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Susan Elkin reviews: Prom 04 August 2021

BBC Prom – Royal Philharmonic Orchestra Vasily Petrenko- 4th August

Vasily Petrenko | IMG Artists

Reshaping was the theme of this concert: Ralph Vaughan Williams reinventing Thomas Tallis, Respighi constructing a concerto based on plainchant and Mendelssohn responding to the Reformation, complete with protestant chorale. And it was noteworthy for another reason: Vasily Petrenko is RPO’s new Principal Conductor and this was his first concert in that role although he has, of course, conducted RPO many times before.

The opening Fantasia on a Theme by Thomas Tallis was glorious. The Royal Albert Hall acoustic and the distancing of the nine piece chamber orchestra on a higher level at the back ensured that every note and cadence sang with all the required wistful poignance. The musical rapport between them, the main orchestra and the string quartet at its heart ensured that we heard nuances that no recording ever captures.

Ottorino Respighi’s 1921 Concerto Gregoriano was new to me – and I expect to most of the audience. It gets few outings and this was its first performance at the Proms. It was also a Proms debut for diminutive Japanese violinist Sayaka Shoji who is 38 but looks two decades younger. It’s a substantial, ambitious work, often modal and inspired by Gregorian chant. Maybe Respighi tried to pack too much in because it feels pretty indigestible. Perhaps he should have taken the reshaping even further and made it into two concerti. Nonetheless Shoji seemed to play it with aplomb although I have no other performances to compare it with. I liked her beautiful sostenuto double stopping in the Andante and the intriguing passages in the finale when violin and timpani were centre stage (put me in mind of the much later Patricia Kopatchinskaja cadenza for the Beethoven concerto) and another nice bit with horns.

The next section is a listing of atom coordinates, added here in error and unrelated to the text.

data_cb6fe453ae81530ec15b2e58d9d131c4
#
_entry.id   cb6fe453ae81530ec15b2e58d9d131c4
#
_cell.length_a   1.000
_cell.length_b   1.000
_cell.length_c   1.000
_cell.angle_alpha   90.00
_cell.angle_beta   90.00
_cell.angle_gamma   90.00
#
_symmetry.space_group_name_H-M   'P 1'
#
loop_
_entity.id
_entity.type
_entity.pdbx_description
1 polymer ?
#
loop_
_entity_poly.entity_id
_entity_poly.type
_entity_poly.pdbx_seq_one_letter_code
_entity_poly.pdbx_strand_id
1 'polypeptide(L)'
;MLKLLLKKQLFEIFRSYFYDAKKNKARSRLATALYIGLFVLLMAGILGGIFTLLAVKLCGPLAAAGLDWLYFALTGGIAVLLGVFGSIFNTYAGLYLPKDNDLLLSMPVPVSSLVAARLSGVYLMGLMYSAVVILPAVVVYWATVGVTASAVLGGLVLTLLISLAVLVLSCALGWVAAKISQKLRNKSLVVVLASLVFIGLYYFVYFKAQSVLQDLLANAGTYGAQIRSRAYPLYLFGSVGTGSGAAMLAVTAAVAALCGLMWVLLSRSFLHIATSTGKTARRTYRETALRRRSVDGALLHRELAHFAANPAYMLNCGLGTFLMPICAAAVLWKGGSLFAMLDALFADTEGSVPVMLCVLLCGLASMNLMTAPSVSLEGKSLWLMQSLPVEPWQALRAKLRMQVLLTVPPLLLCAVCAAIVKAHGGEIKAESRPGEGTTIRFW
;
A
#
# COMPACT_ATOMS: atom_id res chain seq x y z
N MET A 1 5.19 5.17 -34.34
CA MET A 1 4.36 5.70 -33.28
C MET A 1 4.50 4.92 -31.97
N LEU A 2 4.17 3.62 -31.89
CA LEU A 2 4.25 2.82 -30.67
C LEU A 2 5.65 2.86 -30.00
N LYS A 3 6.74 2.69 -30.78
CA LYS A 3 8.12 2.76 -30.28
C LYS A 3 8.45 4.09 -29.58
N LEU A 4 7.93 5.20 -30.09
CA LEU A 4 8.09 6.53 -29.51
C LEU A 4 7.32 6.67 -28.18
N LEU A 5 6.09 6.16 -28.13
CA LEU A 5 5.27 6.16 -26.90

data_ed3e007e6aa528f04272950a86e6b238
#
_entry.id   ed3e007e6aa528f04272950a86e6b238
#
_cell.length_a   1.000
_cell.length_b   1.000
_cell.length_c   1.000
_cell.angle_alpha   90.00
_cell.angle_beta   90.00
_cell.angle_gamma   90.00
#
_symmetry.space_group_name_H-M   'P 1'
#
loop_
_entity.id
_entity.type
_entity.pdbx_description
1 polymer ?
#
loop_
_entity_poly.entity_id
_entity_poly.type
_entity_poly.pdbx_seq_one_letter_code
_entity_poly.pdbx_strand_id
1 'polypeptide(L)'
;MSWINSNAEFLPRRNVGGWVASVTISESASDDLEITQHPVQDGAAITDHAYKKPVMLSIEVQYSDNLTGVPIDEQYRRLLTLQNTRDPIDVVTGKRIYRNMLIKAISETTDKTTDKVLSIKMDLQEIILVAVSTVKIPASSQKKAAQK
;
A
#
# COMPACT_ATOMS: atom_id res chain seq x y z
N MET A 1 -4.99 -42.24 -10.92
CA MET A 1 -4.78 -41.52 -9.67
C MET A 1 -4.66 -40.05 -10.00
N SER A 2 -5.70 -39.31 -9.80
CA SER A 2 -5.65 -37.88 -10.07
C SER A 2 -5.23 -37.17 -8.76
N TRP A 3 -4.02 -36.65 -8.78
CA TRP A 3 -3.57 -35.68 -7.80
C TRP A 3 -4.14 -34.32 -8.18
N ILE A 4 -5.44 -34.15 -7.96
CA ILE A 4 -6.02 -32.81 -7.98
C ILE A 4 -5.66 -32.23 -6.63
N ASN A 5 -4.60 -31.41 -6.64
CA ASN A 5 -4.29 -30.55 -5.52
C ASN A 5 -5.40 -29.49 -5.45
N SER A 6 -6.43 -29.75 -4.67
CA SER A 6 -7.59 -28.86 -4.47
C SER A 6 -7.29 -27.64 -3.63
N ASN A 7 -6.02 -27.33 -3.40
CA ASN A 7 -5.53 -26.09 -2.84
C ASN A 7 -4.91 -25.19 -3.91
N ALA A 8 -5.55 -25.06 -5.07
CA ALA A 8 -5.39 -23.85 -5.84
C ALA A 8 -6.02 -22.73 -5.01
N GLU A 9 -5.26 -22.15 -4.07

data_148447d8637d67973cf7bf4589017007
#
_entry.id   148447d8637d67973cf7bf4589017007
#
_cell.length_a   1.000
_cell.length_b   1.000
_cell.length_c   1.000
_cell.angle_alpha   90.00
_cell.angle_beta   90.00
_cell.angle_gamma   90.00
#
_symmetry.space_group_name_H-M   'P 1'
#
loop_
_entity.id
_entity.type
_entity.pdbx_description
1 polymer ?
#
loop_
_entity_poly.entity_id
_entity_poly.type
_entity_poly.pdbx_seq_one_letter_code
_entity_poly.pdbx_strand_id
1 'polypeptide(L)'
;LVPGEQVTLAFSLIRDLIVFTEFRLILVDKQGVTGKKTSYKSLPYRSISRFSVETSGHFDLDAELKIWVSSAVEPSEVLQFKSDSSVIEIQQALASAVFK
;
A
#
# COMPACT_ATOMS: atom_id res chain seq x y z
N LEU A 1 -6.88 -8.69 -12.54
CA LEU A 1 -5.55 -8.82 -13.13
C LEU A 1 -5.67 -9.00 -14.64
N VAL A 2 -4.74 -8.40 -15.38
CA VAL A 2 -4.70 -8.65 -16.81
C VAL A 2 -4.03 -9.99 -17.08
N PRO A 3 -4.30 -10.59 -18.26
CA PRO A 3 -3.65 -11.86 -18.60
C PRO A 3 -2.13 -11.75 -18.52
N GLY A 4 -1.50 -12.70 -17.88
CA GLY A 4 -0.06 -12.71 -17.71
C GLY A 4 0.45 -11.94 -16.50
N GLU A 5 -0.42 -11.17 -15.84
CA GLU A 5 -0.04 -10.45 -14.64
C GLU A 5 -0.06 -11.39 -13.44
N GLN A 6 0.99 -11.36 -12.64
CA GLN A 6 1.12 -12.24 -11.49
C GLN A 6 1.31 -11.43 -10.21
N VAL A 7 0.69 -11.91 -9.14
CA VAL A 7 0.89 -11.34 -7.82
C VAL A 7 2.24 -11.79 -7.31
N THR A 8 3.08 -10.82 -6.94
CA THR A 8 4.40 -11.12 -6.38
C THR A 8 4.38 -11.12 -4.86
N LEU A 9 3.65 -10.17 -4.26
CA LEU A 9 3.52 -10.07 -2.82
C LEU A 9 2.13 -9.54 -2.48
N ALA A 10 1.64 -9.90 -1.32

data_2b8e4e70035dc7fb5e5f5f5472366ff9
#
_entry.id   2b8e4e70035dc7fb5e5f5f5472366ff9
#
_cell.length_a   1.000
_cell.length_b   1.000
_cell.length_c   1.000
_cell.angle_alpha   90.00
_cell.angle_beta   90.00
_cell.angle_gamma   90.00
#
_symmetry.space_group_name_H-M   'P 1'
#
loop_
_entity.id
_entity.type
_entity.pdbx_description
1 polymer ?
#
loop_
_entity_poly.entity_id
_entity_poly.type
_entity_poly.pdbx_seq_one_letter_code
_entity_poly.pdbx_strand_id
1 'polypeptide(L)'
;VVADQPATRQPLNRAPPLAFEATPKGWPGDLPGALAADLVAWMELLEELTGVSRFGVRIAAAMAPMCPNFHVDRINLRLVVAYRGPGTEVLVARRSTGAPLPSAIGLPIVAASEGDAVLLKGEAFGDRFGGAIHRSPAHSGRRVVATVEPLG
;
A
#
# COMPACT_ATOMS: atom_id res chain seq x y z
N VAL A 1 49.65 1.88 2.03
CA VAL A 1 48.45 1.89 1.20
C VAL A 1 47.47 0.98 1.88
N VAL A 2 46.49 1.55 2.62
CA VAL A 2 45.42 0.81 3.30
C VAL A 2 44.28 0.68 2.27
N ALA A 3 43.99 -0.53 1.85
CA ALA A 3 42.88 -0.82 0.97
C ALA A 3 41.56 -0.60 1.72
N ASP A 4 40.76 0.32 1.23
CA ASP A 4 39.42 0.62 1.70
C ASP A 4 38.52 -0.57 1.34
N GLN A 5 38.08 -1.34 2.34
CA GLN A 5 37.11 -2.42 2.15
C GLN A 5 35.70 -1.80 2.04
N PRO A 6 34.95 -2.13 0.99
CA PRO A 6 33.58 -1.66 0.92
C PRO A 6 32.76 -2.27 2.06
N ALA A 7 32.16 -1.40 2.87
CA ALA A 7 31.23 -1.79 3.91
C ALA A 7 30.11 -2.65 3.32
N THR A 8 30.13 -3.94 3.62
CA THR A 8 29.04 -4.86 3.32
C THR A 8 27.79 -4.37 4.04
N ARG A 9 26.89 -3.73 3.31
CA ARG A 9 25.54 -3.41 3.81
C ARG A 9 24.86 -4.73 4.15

Mendelssohn’s D major symphony, ‘Reformation’ has never quite achieved the popularity of his earlier ones which is a pity because there are some splendid things in it – although it is arguably the most disjointed of Mendelssohn’s first five symphonies. Under Petrenko’s strange, fluid (is he double jointed?), octopus-like finger waving control the chorale ‘Ein feste Burg ist unser Gott’ was a delight and principal flautist Emer McDonough certainly deserved the applause Petrenko directed her way at the end. There was pleasing lightness from the woodwind in the Allegro vivace and admirable clarity and cohesion from the strings in the Andante. We got a deal of warmth and excitement too partly because of Petrenko’s ability to create – almost choreograph – the quietest possible piano and pianissimo passages.

This review was first published by Lark Reviews

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Susan Elkin Susan Elkin is an education journalist, author and former secondary teacher of English. She was Education and Training Editor at The Stage from 2005 - 2016
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